Who's Who - Dmitry Shuvaev

Dmitry Savelich Shuvaev (1854-1937) served as Russia's Minister of War from March 1916 to January 1917 during World War One.

A serving member of the Russian army, Shuvaev's background was primarily in staff positions with an emphasis on logistics.  He therefore proved well-suited to his appointment in 1909 as the army's Quartermaster General, serving in this capacity until the close of 1915, when he was transferred to the battlefield in the same capacity.

Aside from its notoriously inefficient system of communications Tsar Nicholas II's army suffered a corollary in its management of supplies: armies in the field were often without key supplies such as food and armaments, despite the fact that such items were often available awaiting shipment.

March 1916 brought Shuvaev promotion as Minister of War, replacing Polivanov, ostensibly to address the above difficulties.  Shuvaev was handicapped from the start however.  His proven logistical expertise was rendered nought when set against the baleful influence of the Tsarina Alexandra, who took against the new Minister from the very first.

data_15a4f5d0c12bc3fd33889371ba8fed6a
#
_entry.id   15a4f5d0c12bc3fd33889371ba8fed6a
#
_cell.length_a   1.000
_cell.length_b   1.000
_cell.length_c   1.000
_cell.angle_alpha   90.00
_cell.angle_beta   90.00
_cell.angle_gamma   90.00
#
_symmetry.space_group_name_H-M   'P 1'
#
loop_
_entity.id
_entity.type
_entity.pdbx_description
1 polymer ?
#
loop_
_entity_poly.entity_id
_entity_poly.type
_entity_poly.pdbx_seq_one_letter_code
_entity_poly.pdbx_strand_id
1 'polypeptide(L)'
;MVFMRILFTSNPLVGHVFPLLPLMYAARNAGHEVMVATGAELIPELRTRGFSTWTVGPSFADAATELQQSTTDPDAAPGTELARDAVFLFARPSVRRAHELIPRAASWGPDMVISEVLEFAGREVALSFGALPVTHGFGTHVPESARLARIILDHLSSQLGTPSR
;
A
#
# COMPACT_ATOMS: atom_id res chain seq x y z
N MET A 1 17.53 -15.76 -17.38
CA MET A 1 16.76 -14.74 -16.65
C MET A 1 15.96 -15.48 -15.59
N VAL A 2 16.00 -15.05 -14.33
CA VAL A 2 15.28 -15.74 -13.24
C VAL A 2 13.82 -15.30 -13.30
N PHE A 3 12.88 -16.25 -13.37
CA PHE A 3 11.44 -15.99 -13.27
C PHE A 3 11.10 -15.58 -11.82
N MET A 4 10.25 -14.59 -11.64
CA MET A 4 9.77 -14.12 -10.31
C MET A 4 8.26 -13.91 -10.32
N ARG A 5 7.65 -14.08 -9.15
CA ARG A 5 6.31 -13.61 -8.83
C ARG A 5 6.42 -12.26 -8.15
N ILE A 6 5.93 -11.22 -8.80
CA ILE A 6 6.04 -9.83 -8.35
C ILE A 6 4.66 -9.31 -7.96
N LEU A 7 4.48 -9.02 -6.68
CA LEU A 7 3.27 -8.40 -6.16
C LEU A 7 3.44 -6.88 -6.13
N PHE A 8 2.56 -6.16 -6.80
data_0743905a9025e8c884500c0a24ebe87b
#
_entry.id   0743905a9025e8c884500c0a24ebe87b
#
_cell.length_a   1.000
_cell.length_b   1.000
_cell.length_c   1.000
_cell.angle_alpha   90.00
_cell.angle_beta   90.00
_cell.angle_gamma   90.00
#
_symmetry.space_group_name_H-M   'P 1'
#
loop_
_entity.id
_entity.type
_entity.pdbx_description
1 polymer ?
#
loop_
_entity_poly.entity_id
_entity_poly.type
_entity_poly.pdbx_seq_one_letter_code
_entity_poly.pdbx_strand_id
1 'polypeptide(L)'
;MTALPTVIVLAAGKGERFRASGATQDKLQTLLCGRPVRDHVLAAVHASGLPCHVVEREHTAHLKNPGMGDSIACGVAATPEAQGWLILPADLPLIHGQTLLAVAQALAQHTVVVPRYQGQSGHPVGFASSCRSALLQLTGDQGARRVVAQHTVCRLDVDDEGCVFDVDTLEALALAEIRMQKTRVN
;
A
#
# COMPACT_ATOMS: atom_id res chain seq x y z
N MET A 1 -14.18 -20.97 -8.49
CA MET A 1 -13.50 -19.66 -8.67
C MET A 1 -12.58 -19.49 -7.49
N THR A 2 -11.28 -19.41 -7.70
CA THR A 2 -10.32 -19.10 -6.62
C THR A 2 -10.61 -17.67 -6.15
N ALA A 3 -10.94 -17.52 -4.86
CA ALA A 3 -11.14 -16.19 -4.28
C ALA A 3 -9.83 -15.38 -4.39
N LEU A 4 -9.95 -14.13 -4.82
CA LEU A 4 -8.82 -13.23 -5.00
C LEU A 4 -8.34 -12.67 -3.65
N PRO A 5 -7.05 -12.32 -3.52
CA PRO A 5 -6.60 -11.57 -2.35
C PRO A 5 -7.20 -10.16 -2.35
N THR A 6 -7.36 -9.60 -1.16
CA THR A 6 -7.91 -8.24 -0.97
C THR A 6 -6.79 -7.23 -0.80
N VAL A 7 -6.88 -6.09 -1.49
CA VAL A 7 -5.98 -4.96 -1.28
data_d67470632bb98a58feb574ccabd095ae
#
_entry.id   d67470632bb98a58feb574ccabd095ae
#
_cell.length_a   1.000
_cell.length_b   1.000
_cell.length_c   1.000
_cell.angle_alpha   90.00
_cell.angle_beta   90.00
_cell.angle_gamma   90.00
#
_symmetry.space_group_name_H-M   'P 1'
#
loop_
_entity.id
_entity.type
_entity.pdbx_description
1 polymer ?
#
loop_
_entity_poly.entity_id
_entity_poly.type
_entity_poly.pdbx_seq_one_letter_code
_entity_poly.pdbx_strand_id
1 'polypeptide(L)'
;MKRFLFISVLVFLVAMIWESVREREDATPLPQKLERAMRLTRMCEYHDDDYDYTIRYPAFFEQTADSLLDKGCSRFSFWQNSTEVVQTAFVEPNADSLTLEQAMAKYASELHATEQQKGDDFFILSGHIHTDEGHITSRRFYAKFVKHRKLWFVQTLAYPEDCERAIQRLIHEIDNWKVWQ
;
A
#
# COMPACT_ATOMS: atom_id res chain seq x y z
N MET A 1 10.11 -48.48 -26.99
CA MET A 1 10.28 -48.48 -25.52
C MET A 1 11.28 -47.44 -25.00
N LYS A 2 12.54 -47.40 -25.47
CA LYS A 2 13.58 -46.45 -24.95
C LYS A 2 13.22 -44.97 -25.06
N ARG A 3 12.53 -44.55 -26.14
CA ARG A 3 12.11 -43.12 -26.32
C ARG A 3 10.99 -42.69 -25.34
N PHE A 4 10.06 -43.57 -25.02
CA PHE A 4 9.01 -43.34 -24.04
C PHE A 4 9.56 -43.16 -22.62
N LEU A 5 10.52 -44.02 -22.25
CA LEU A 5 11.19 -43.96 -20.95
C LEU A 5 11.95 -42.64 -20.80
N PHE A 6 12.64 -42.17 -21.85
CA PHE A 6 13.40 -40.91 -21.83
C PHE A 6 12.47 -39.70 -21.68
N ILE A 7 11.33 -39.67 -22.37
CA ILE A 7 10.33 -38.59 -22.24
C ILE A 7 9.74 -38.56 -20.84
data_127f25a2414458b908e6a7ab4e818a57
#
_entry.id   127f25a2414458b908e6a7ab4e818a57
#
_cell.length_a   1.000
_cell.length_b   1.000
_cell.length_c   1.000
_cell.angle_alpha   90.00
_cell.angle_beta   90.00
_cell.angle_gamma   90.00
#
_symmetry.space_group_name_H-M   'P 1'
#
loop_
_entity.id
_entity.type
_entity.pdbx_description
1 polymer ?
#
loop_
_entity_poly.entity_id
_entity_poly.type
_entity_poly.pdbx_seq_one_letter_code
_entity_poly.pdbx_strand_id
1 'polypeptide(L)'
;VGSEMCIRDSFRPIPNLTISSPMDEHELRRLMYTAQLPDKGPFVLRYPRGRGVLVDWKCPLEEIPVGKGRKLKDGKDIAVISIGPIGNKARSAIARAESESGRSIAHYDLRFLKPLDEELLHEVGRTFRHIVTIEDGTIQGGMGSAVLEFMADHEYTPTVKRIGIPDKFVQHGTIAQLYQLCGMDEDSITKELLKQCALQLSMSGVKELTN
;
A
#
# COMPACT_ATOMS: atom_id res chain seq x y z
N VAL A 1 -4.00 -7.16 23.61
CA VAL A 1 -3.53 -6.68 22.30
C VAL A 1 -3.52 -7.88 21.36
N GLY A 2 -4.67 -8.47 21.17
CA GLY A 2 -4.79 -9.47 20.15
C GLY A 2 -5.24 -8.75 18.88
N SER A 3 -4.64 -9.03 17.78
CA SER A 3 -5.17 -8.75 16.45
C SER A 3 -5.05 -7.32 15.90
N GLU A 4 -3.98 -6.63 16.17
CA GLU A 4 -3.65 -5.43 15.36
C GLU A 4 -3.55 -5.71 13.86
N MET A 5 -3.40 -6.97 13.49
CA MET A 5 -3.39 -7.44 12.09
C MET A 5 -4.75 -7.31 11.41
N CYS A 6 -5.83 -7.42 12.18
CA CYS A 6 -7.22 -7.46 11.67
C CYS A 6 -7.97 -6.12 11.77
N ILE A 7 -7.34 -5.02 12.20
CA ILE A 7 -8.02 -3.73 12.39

Without political influence therefore - and the Tsarina ensured he lacked this crucial aspect of his new role - his impact on the supply problem was negligible.  His willingness to work with the Duma (for a change) found adamant opposition at the royal court.  His eventual dismissal in January 1917 was therefore predictable.

One of relatively few senior officers to escape imprisonment, exile or execution at the hands of the Bolsheviks, Shuvaev subsequently played a role in the education of the newly-formed Red Army.

He died in 1937.

'Kitchener's Army' comprised Men recruited into the British Army a result of Lord Kitchener's appeal for volunteers.

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